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Custards, Creams and Desserts

The usual rule for custards is, eight eggs to a quart of milk; but a very good custard can be made of six, or even less, especially with the addition of a level tablespoonful of sifted flour, thoroughly blended in the sugar first, before adding the other ingredients. They may be baked, boiled or steamed, either in cups or one large dish. It improves custard to first boil the milk and then cool it before being used; also a little salt adds to the flavor. A very small lump of butter may also be added, if one wants something especially rich.

To make custards look and taste better, duck's eggs should be used when obtainable; they add very much to the flavor and richness, and so many are not required as of ordinary eggs, four duck's eggs to the pint of milk making a delicious custard. When desired extremely rich and good, cream should be substituted for the milk, and double the quantity of eggs used to those mentioned, omitting the whites.

When making boiled custard, set the dish containing the custard into another and larger dish, partly filled with boiling water, placed over the fire. Let the cream or milk come almost to a boil before adding the eggs or thickening, then stir it briskly one way every moment until smooth and well cooked; it must not boil or it will curdle.

To bake a custard, the fire should be moderate and the dish well buttered.

Everything in baked custard depends upon the regularly heated slow oven. If made with nicety it is the most delicate of all sweets; if cooked till it wheys it is hardly eatable.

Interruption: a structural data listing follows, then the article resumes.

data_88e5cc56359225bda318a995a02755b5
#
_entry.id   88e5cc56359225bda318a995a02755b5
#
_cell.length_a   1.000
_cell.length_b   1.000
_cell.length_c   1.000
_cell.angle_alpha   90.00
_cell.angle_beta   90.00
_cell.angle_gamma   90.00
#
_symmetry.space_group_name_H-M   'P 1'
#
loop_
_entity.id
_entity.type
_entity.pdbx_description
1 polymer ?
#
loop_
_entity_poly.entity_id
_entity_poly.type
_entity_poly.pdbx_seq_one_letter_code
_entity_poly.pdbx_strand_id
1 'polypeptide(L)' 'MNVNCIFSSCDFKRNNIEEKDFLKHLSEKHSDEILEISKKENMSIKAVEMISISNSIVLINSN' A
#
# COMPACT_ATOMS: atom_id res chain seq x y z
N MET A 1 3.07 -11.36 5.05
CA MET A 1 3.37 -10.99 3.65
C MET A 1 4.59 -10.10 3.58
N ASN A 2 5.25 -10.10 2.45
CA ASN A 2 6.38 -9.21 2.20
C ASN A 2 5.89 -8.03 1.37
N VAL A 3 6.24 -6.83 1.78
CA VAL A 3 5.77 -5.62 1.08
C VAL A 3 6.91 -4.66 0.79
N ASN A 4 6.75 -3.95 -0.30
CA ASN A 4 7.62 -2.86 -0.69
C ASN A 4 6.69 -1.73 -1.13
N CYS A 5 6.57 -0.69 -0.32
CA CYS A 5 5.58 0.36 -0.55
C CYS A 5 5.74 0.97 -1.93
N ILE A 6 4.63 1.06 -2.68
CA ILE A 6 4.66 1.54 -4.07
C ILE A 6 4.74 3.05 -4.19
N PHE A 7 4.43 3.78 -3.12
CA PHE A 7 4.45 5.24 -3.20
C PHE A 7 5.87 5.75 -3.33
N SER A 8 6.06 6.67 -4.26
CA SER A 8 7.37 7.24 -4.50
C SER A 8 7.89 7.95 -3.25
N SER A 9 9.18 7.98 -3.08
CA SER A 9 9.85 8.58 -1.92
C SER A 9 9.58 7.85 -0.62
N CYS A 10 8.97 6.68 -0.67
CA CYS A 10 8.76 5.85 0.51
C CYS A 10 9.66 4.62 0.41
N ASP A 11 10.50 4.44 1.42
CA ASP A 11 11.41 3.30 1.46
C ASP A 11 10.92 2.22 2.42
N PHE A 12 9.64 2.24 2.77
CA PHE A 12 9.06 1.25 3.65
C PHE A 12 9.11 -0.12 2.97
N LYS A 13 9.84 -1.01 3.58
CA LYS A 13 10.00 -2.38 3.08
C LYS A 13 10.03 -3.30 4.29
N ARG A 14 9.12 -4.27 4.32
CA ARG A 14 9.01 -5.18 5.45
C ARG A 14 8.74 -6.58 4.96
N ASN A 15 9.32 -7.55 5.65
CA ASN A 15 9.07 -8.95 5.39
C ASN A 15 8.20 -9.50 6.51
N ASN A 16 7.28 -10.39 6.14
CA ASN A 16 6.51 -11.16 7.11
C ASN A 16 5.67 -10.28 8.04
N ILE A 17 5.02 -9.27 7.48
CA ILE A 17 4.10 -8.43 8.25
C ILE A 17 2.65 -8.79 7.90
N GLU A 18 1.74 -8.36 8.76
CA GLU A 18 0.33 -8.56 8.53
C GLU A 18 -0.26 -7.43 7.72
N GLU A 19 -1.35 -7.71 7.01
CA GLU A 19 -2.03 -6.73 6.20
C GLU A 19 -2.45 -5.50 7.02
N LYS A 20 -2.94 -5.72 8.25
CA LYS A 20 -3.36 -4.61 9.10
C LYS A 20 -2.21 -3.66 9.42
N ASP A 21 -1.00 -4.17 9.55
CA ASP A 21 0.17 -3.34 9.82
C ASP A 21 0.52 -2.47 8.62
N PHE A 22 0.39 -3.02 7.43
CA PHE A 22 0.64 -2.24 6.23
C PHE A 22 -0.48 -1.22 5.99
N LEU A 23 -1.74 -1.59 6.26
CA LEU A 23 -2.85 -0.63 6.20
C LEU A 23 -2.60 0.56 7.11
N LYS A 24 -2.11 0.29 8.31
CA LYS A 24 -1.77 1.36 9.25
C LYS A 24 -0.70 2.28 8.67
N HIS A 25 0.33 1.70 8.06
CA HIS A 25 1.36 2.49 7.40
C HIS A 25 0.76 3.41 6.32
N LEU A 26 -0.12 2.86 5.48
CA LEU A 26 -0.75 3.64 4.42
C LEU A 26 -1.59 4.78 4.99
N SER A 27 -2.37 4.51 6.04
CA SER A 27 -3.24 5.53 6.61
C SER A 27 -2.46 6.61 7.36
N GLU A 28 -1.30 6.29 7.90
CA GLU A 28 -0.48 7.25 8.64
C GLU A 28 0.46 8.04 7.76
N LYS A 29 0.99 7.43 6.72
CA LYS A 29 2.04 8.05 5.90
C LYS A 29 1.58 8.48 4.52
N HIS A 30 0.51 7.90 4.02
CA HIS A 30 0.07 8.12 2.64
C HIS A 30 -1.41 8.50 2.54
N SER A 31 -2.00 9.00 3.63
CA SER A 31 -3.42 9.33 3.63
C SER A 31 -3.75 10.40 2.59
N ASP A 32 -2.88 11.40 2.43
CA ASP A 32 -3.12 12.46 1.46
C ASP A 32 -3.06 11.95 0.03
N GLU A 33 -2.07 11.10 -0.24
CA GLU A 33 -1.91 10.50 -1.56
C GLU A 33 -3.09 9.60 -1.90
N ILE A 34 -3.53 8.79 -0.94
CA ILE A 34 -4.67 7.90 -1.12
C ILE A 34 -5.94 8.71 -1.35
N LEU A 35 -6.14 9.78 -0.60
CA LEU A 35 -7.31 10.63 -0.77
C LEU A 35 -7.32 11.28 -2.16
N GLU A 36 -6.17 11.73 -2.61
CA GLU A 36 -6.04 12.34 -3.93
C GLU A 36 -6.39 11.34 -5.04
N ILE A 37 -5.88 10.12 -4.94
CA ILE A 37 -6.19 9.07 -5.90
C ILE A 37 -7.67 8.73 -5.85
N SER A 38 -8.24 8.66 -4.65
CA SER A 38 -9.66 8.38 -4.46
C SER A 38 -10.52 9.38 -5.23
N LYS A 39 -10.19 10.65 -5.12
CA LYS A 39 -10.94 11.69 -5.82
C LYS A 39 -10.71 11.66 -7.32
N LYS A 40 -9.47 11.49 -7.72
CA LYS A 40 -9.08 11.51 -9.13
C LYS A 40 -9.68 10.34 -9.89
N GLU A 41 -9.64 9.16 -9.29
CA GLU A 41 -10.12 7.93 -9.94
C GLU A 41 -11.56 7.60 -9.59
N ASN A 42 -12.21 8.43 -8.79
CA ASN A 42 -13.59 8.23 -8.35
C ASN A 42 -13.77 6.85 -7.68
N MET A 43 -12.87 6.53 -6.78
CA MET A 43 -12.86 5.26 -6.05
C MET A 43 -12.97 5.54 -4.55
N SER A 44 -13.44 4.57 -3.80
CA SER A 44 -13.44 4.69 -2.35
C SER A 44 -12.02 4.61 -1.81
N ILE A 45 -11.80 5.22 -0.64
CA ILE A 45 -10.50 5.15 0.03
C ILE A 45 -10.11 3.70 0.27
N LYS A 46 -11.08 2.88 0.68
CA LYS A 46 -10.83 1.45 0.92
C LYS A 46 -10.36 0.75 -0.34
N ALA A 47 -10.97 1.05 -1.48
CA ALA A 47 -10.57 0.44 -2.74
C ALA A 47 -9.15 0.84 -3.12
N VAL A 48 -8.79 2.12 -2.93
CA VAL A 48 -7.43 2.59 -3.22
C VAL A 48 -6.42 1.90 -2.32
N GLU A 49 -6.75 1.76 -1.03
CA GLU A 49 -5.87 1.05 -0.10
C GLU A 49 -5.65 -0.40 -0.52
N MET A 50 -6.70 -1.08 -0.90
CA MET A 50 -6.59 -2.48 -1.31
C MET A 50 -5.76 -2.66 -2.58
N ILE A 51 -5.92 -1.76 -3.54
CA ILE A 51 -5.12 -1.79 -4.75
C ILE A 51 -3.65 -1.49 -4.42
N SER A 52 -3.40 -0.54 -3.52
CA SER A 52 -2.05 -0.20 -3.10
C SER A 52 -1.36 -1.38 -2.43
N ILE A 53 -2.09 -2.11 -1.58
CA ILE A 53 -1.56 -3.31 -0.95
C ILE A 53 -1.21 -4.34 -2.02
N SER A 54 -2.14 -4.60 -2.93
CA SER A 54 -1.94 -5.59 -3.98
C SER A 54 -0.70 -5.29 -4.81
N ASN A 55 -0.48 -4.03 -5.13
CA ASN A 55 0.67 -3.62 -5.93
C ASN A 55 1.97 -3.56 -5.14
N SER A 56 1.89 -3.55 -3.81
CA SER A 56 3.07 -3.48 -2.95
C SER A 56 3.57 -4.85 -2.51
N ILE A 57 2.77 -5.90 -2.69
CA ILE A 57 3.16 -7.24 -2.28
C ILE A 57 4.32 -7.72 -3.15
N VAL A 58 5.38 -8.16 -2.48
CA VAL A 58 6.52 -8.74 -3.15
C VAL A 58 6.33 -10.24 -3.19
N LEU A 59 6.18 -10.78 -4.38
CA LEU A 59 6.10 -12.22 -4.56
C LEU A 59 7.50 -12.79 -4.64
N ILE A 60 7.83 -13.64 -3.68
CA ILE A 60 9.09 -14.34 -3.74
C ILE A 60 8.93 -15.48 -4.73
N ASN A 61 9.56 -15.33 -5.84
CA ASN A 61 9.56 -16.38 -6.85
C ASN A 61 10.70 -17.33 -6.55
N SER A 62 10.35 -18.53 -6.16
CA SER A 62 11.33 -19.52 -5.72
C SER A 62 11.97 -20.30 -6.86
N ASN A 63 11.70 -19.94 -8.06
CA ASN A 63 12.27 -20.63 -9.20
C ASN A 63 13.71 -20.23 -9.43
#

Frozen eggs can be made quite as good as fresh ones if used as soon as thawed soft. Drop them into boiling water, letting them remain until the water is cold. They will be soft all through and beat up equal to those that have not been touched with the frost.

Eggs should always be thoroughly well beaten separately, the yolks first, then the sugar added, beat again, then add the beaten whites with the flavoring, then the cooled scalded milk. The lighter the eggs are beaten, the thicker and richer the custard.

Eggs should always be broken into a cup, the whites and yolks separated, and they should always be strained. Breaking the eggs thus, the bad ones may be easily rejected without spoiling the others and so cause no waste.

A meringue, or frosting for the top, requires about a tablespoonful of fine sugar to the beaten white of one egg; to be placed on the top after the custard or pudding is baked, smoothed over with a broad-bladed knife dipped in cold water, and replaced in the oven to brown slightly.

Source

The White House Cookbook (1887).

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